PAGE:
A Guitar Picker out of West H$#LL!

My late husband used the phrase “Out of West Hell” when someone was beyond great at something. While I never knew where West Hell was, it obviously produced the best of the best.

Most of you know I attend a lot of live music events and once in a while, there is a musician that literally makes my jaw drop.  That is exactly what Guitarist, Steve Rhian did. Wow!

Steve_Rhi200 While most of the attention and focus goes to the singer or band leader, without great musicians behind them, they wouldn’t be the popular stars they are.

I wanted to know more about this incredible player. So, here’s what I found out.

Like most dedicated musicians, Steve began playing music at a young age. He recalls his earliest influences to be Motown and R & B, “I put coins on top of the LP to slow down Otis Redding’s “Sittin’ On The Dock Of The Bay” to figure out the parts. I wore that old record player out and probably ruined more than a few 45s and vinyl records back then.”

But that was only the beginning. Steve goes on. “The Beatles and Rolling Stones had been out for a little while but it was “Sympathy For The Devil” that made me sit up and take notice.  I think that record more than any other was responsible for changing the pop culture. In my mid-teens, I had all the standard influences like Eric Clapton, Jeff Beck and of course Jimi Hendrix.  It was an exciting time with so many emerging great players and new sounds being created. But, this is what drove so many of us.”

I wonder how many can say they saw Jimi Hendrix at a live show? Steve Rhian did and he recounts the event. “I got see Jimi Hendrix at Temple University Stadium in Philadelphia and he was amazing. This was an outdoor football stadium and little fires were burning all around not to mention Jimi lighting up his Fender Strat near the end of the show like a ritual. Yeah, it was burning.”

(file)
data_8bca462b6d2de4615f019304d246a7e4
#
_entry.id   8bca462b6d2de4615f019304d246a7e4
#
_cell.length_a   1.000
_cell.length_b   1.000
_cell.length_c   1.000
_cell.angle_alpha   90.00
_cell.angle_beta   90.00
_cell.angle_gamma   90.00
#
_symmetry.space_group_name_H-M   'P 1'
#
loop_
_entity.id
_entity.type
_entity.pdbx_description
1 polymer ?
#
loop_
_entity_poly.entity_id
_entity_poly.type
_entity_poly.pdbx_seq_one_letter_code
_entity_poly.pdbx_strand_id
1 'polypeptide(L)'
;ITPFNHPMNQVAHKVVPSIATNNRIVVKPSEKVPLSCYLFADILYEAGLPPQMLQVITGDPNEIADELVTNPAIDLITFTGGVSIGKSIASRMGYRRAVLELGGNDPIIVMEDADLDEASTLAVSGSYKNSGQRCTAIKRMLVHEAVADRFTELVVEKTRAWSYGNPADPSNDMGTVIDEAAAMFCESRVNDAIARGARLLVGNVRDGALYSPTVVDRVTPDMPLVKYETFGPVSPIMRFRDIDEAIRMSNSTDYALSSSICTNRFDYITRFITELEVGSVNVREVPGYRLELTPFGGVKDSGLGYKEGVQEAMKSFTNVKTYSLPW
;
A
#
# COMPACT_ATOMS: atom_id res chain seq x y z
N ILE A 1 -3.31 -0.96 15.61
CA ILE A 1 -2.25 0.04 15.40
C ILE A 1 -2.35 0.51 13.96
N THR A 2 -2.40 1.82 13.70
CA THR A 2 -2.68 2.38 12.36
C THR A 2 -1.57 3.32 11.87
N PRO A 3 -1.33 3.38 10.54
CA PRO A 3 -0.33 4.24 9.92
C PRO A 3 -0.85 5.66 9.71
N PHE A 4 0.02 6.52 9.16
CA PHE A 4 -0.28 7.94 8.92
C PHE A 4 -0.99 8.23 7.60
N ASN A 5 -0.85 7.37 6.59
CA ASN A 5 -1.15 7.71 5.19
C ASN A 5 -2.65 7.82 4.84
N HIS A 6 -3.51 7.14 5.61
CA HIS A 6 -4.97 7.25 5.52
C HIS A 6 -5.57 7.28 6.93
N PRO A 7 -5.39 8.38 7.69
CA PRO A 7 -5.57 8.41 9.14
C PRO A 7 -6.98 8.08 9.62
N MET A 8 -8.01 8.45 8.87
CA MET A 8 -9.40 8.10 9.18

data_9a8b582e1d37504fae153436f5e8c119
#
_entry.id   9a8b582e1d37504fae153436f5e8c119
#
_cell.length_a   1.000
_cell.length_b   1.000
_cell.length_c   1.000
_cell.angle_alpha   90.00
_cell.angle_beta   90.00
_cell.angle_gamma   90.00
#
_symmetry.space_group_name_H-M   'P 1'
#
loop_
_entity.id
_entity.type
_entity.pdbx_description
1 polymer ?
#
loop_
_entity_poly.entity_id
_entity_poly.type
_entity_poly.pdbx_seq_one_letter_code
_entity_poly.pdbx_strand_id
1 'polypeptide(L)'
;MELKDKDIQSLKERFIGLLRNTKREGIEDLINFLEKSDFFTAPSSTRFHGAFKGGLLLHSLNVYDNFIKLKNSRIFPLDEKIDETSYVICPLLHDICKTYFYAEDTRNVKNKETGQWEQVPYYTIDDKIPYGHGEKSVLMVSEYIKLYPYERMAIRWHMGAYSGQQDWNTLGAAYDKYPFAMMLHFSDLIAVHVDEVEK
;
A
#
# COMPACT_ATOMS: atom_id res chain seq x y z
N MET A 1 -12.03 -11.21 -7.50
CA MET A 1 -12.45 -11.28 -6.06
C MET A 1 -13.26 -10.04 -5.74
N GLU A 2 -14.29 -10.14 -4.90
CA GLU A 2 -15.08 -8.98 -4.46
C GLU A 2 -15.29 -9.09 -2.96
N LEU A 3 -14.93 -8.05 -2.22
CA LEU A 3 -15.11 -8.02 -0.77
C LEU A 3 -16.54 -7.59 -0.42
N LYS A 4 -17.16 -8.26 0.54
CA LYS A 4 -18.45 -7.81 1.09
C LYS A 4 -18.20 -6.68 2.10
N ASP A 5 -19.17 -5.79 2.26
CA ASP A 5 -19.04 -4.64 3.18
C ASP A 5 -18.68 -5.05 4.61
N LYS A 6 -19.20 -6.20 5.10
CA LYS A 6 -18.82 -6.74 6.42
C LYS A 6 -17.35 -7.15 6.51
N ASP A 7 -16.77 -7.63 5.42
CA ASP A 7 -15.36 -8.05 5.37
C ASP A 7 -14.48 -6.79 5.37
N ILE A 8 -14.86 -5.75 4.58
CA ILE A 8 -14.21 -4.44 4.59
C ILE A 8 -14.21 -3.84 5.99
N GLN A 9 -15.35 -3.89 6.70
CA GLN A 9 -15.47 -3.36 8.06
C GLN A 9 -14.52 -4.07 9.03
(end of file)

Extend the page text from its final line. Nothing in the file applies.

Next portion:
Hendrix

And the desire to learn to play, and to play well, continued for Steve Rhian. There is a common thread among these phenomenal players and it usually has to do with studying under some of the greatest around. Steve spent many years studying Danny Gatton‘s emotional range and depth of playing, and got to hang out with him on several occasions. Danny was known as “The Telemaster.”

Steve also studied under Australian Jazz guitarist, Steve Brien. I will say firsthand, the jazz influence comes out in a big way when Steve plays. Others Steve studied along the way, were D’Jango Reinhardt and Stephane Grappelli, both stellar jazz players. Steve is a huge fan of Gypsy Jazz, which Reinhardt and Grappelli put on the map.

He had this to say about D’Jango and Stephane. ” I still go back and listen to those old “Hot Club”  recordings and would probably have to put D’Jango at the top of the  greatest guitarists of all time pile, when you consider there were few blueprints back then and he only had partial use of his fretting hand. Lenny Breau is another I would have to include.”